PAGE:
Ewing’s blog read like LeBron swinging on the rim after a dunk (“In yo’ face, WaPo!”), but just days before the Obama campaign was less celebratory: “It is disheartening to see voting becoming harder in states across the country…and doing the challenging work of registering voters, even when Republican legislation is trying to make it more difficult.”
Thompson stood by her reporting when asked about the objections, telling me, “Studies by the Pew Research Center show that most Americans do not register to vote until sixty or thirty days before an election. According to the measure, the 2010 data remains a valid barometer. If you look at the relative drop in voter registration between presidential and mid-term elections, you will find the drop between 2008 and 2010 is steeper. You will also see that 2010 is the first time the growth of registered Hispanic voters has dropped by any significant measure.”
That may be so, but even the Census’s own press release led with the following observation: “Hispanics made up 7 percent of voters in the 2010 congressional election, the highest percentage for a non-presidential election since the U.S. Census Bureau began collecting this information in 1974. Hispanics comprised 6 percent of voters in 2006. Blacks also increased their share of the electorate, going from 11 percent in 2006 to 12 percent in 2010.”
There may be disagreement about the numbers used, but there’s at least one things we all should agree on: the takeaway on African- and Latino-American voter registration is more complex than the Post’s story suggested, but that doesn’t mean that things will be any easier for black and brown voters in 2012.
Let’s look at Florida, using figures through 2012 rather than the 2010 Census cutoff. The 2012 figures show 1,474,577 total African-Americans registered to vote, up from 1,468,682 in 2008. For Latino Floridians, there are 1,473,920 registered, up from 1,355,270 in 2008.
However, when you separate by party, that’s where you see some drops. Registered black Democrats dropped from 1,227,970 in 2008 to 1,222,639 in 2012. This is not a steep drop—a little over 5,000 voters—and probably explained by deaths, purges (due to voter inactivity, felony convictions, errors… FRAUD!), and maybe some defections to the Tea Party (Representative Allen West does reach some people!). Meanwhile, there was a similar-sized drop in registered black Floridian Republicans between 2008 (62,906) and 2012 (58,759). Latino Democrats and Republicans buck that trend, though, with increases in registrations.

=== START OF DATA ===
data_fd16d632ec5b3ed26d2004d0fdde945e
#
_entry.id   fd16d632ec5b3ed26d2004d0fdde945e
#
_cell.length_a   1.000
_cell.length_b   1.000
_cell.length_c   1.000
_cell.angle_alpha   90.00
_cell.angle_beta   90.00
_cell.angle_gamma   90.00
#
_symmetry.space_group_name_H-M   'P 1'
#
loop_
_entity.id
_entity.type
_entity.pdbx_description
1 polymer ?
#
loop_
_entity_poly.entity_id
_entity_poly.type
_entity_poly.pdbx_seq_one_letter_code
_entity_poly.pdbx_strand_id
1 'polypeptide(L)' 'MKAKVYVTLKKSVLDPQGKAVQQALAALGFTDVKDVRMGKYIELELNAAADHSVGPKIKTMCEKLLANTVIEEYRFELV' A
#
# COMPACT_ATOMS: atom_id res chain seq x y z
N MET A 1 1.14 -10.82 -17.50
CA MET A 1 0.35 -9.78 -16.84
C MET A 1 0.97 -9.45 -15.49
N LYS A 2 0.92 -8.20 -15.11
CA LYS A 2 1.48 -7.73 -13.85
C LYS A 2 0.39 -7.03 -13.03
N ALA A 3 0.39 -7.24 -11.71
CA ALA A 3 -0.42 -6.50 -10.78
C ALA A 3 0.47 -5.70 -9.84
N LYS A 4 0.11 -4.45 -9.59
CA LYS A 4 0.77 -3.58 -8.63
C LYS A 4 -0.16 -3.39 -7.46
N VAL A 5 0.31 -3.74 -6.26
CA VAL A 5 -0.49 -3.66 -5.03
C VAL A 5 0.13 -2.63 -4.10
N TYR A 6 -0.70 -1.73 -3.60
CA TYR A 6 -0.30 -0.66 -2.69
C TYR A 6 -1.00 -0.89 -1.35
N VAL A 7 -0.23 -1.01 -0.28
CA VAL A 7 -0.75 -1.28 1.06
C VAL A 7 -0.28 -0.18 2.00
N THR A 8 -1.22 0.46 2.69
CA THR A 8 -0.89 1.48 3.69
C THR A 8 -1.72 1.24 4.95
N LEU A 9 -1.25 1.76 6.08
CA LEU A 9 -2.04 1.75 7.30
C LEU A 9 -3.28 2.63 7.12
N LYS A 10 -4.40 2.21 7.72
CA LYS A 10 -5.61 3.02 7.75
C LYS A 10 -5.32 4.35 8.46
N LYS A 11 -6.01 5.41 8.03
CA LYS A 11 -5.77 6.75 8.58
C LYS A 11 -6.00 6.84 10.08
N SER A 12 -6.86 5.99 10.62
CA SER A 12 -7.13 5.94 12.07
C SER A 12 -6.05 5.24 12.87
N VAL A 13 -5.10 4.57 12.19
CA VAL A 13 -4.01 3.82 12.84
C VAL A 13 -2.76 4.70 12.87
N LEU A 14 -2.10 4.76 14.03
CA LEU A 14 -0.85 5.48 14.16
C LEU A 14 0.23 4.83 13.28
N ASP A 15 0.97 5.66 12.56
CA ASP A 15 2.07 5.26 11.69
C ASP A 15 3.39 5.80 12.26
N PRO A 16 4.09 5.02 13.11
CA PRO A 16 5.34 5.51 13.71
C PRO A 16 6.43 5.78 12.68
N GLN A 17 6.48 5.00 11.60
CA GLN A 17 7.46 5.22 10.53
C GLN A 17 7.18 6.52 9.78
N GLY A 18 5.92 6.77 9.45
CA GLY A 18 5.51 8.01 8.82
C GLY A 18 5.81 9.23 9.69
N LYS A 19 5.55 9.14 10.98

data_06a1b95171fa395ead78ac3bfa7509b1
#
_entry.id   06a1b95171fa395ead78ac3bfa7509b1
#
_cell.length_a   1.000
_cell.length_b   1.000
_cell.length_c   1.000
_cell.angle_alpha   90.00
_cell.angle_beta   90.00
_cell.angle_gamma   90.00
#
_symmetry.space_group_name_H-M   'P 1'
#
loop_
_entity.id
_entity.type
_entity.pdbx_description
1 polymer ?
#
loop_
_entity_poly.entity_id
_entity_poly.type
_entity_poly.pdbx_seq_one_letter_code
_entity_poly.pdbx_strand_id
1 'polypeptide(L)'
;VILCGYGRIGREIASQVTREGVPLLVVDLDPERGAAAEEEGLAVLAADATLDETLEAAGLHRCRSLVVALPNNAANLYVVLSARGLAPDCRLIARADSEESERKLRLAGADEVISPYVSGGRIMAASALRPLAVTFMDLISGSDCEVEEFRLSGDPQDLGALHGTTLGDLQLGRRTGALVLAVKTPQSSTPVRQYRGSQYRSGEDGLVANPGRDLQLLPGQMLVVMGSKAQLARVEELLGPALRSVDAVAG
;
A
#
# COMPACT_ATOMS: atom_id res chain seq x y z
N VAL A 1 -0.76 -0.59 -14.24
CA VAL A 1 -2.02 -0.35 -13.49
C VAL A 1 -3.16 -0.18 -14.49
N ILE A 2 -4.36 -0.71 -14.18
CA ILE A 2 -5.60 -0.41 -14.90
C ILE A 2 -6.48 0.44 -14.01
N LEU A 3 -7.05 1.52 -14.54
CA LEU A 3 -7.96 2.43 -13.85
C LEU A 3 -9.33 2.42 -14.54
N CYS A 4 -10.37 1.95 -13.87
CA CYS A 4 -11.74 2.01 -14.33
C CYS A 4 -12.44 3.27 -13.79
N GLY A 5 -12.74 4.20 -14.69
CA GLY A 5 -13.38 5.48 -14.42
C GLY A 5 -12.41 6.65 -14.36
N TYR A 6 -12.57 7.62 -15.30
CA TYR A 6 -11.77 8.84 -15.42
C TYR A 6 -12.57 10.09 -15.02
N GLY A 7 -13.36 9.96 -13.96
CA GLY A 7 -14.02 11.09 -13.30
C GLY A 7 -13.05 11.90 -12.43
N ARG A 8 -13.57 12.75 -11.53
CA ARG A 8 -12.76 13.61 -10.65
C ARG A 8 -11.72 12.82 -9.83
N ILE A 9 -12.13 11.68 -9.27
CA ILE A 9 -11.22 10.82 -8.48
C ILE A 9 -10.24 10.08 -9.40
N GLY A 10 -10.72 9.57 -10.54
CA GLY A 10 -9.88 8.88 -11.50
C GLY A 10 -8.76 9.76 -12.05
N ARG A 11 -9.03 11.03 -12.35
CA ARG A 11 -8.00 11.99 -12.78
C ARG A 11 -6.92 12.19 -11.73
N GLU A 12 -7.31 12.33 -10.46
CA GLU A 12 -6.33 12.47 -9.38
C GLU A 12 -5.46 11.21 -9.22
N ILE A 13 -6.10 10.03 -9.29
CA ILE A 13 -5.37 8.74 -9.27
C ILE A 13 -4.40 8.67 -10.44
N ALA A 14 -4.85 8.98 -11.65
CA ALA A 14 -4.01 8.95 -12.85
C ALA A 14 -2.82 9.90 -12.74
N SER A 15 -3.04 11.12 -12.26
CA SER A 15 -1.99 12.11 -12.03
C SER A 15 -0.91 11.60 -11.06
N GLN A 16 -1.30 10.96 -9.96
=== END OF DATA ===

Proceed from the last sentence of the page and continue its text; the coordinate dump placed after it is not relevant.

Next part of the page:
If Florida is any indication, it’s not enough to look at the overall numbers of black and brown voters registered and say that Obama is screwed. But neither should one look at the instances where black and Latino voter registration have increased and start doing Jerry Springer “It’s not my baby!” dances.
The real truth is in what Thompson originally reported from the Obama campaign, which is that registering voters will be challenging especially in the face of new legislation that restricts voting rights. Florida’s new voting law, passed last year, is like a carrier for a lot of bad voting diseases: a rule requiring third-party voter registration groups to register with the state and turn over new registration applications to the county within forty-eight hours, down from 10 days prior to the new law; a rule cancelling out early voting on the Sunday before Election Day, which was when black churches transported voters during “Souls to the Polls” campaign; and a rule making it harder to restore ex-felons’ voting rights.
The Obama campaign is smart enough to know that they are up for a big fight in major states with restrictive voting laws, which is why they’ve sent battalions to states like Florida, where the New York Times reported that since May 2011, “81,471 fewer Floridians have registered to vote than during the same period before the 2008 presidential election.” Black and Latino voter registration rates might be off the charts, but it’s probably not a good look to present that in ways that make new voter laws look harmless.